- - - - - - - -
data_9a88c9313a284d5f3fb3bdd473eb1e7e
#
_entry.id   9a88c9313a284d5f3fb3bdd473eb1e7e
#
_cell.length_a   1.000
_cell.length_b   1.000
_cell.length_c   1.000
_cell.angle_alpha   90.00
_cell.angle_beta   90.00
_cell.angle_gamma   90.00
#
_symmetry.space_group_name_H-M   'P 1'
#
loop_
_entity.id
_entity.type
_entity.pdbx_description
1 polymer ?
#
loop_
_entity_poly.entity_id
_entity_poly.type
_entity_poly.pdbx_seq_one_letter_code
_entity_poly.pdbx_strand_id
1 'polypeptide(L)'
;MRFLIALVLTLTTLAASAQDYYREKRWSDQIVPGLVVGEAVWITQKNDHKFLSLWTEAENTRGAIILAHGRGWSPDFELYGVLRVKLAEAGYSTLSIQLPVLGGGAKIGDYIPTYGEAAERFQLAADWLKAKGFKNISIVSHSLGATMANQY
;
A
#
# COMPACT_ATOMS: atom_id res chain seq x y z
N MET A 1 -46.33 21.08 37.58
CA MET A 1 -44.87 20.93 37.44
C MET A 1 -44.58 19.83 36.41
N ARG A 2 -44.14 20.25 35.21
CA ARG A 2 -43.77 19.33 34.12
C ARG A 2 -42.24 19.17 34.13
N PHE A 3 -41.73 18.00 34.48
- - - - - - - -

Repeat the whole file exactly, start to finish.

data_9a88c9313a284d5f3fb3bdd473eb1e7e
#
_entry.id   9a88c9313a284d5f3fb3bdd473eb1e7e
#
_cell.length_a   1.000
_cell.length_b   1.000
_cell.length_c   1.000
_cell.angle_alpha   90.00
_cell.angle_beta   90.00
_cell.angle_gamma   90.00
#
_symmetry.space_group_name_H-M   'P 1'
#
loop_
_entity.id
_entity.type
_entity.pdbx_description
1 polymer ?
#
loop_
_entity_poly.entity_id
_entity_poly.type
_entity_poly.pdbx_seq_one_letter_code
_entity_poly.pdbx_strand_id
1 'polypeptide(L)'
;MRFLIALVLTLTTLAASAQDYYREKRWSDQIVPGLVVGEAVWITQKNDHKFLSLWTEAENTRGAIILAHGRGWSPDFELYGVLRVKLAEAGYSTLSIQLPVLGGGAKIGDYIPTYGEAAERFQLAADWLKAKGFKNISIVSHSLGATMANQY
;
A
#
# COMPACT_ATOMS: atom_id res chain seq x y z
N MET A 1 -46.33 21.08 37.58
CA MET A 1 -44.87 20.93 37.44
C MET A 1 -44.58 19.83 36.41
N ARG A 2 -44.14 20.25 35.21
CA ARG A 2 -43.77 19.33 34.12
C ARG A 2 -42.24 19.17 34.13
N PHE A 3 -41.73 18.00 34.48